The opening line of Cold Win, the opening track of Ghostpoet’s second album says it all: 'So a crunching bird flu signals another day’.
Such apocalyptic phrases engulf the UK producer’s music, and this latest offering Some Say I So I Say Light is no exception, evoking with a resonating sense of melancholy a fleeting sense of joy and hopelessness.
“I wanted to make something that was quite ‘London’ in sound,” Ghostpoet – born Obaro Ejimiwe – explains of the cinematic first track whose lyrics speak of fried chicken, greasy clothing and a need to escape the “gritty city”, against a background of a lurching French horn. “Everything I make is a snapshot of a moment in time,” he continues. “A lot of the music in the album was made when I was going through a lot of transitions – personally and emotionally. In the past I would have waited for that to pass, then try and make music. But I thought this time I would run with it and see what happened.”
Returning to Australia for a national tour with support from Melbourne’s Oscar Key Sung, Ejimiwe’s live act includes a full band and a canny flexibility of sound that sees every performance produce a different experience. “I started working with a new live band about a year ago; keys, drums, guitar, bass, backing vocals and experimental elements that morph and change and develop,” he says. “They can be modulated and evolve from gig to gig.” The result is a dark a sense of foreboding heightened by spoken word. And the word he keeps going back to is ‘gritty’.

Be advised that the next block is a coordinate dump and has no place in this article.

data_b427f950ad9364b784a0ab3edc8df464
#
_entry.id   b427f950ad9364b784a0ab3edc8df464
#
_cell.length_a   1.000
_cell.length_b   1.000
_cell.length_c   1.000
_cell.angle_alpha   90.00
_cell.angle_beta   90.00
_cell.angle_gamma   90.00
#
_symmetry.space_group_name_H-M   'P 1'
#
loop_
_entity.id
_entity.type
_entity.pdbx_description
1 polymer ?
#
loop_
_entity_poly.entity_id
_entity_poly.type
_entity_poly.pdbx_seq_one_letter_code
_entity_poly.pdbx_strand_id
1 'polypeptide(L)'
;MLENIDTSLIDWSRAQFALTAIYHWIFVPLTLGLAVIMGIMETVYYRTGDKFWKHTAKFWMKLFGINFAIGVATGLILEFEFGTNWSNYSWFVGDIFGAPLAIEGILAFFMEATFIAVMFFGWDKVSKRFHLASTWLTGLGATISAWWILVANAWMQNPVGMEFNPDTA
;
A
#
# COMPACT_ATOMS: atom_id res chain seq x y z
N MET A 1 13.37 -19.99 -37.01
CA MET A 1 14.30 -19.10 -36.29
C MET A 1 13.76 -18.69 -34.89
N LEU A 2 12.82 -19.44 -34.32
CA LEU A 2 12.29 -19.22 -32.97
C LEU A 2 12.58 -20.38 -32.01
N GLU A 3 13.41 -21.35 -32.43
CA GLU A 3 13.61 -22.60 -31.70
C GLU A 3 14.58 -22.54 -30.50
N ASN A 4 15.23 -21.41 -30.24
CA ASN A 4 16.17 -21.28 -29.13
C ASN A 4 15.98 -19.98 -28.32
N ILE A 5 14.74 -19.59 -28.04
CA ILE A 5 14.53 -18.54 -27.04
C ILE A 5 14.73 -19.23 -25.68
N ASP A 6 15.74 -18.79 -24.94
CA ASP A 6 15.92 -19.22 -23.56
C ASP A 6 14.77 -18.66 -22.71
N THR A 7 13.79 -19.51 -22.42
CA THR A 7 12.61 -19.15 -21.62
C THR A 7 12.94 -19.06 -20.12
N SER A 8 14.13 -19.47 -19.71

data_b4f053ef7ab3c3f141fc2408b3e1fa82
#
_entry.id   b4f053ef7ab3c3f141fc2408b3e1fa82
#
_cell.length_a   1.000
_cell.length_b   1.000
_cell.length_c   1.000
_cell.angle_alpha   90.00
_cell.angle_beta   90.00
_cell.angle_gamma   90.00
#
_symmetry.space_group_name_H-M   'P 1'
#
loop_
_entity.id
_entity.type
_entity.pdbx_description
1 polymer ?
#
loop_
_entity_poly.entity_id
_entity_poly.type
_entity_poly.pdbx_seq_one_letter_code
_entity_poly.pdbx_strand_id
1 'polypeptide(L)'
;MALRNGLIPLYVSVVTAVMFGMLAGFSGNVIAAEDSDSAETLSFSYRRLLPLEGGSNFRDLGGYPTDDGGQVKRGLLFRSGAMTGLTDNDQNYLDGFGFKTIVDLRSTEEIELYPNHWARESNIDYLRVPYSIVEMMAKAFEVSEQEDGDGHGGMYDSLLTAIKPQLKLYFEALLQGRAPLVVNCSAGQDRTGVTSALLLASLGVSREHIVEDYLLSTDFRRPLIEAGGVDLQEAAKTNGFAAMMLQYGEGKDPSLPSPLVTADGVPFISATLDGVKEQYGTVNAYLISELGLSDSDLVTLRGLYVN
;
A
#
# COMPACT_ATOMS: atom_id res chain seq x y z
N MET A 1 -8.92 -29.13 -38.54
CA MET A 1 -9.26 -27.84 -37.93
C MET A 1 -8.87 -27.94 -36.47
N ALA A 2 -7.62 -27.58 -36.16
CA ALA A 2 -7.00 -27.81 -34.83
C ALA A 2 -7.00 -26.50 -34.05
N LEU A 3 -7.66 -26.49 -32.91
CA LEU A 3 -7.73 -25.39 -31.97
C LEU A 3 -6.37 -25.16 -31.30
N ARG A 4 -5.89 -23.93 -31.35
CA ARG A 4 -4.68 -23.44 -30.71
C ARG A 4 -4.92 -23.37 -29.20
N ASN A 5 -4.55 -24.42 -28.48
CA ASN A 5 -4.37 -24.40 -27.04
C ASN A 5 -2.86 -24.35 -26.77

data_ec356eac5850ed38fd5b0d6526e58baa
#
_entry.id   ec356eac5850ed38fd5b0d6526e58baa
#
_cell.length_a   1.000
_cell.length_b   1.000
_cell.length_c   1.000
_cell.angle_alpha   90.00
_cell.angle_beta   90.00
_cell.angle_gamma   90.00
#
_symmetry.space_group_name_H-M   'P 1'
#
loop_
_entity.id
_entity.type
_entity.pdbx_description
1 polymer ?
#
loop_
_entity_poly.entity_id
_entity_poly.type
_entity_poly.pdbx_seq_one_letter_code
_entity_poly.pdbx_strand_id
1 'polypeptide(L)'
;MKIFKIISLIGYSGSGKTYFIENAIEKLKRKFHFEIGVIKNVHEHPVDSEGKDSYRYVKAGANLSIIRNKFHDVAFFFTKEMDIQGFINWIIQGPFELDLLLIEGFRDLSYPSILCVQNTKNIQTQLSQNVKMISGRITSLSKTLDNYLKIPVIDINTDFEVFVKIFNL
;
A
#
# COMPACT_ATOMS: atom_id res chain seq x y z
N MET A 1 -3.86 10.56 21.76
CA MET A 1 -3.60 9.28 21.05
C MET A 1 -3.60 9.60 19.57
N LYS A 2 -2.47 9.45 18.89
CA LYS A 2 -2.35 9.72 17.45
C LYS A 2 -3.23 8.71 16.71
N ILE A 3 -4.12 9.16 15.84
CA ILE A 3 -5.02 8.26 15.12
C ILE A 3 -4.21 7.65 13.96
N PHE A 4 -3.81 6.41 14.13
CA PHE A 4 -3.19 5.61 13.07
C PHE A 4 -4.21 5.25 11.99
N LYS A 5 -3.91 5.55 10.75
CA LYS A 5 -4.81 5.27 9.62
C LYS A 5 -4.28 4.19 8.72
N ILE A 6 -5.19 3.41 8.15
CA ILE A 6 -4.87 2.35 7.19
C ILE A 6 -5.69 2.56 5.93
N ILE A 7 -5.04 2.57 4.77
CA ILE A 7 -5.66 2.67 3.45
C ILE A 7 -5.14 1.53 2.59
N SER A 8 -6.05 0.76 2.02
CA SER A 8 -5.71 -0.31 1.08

His debut album, Peanut Butter Blues and Melancholy Jam was essentially a bedroom-produced work, leaving Ejimiwe keen to try working in a real studio for his second time around. The support of a new record label, PIAS Recordings, made this possible, setting Ejimiwe and his producer loose on the formation of the richer, grainier sound you hear across the final tracks.
“I’m not a glossy artist; my sound is gritty, but smooth, a bit like Marmite – do you have Marmite over there?” he asks. “Oh, it’s Vegemite there, innit?” he quickly corrects, laughing. “That’s kind of how I see myself as an artist, I don’t want to be completely likeable; I want to be a challenging artist.”
And he wants to be challenged as well. The second album saw collaborations with the likes of Tony Allen, Charles Hayward, Gwilym Gold, Dave Okumu, Lucy Rose and Woodpecker Wooliams. The biggest lesson he took away from working with such experienced musicians, he says, was their attitude to their work. “It was inspiring to realise that people like Tony Allen and Charles Hayward – people older and more experienced than me – are still very humble and hungry to be creative and experimental. You’re never too old to try something new.”
It’s with that open attitude, Ejimiwe says, he’ll approach the rest of the year, which will see him tour Europe throughout October before joining a couple of festival line-ups around Christmas, and even a few more collaborations about which he’s keeping mysteriously tight-lipped. Be rest assured of this, he says that he'll "keep being creative in any way I can.”
Ghostpoet will play at the Oxford Art Factory on Friday September 13.